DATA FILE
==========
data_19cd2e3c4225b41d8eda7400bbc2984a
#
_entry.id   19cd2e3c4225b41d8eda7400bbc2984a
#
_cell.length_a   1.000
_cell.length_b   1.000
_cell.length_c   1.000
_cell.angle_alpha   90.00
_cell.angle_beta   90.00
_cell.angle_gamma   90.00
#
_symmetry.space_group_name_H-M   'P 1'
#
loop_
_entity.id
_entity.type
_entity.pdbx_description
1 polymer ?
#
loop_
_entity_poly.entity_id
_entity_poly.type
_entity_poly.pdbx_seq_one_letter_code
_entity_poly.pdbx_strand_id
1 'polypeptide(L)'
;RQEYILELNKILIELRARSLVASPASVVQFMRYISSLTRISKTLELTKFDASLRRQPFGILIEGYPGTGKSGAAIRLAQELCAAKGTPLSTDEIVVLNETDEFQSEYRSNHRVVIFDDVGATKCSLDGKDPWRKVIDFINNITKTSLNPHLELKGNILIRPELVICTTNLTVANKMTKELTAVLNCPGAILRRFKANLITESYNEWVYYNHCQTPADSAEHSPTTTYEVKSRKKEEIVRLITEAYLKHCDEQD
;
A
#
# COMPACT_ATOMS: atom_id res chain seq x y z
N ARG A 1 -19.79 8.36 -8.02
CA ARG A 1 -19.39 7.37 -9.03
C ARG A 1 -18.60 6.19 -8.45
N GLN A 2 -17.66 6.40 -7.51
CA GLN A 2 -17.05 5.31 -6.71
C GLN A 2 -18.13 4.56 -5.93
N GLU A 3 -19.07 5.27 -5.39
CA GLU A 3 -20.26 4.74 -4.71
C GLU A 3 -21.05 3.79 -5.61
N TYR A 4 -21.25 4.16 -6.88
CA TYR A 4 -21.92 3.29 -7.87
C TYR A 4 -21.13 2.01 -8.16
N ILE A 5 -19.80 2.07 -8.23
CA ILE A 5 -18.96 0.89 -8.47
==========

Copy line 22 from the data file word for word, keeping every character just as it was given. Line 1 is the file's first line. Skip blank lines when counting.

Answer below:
_entity_poly.type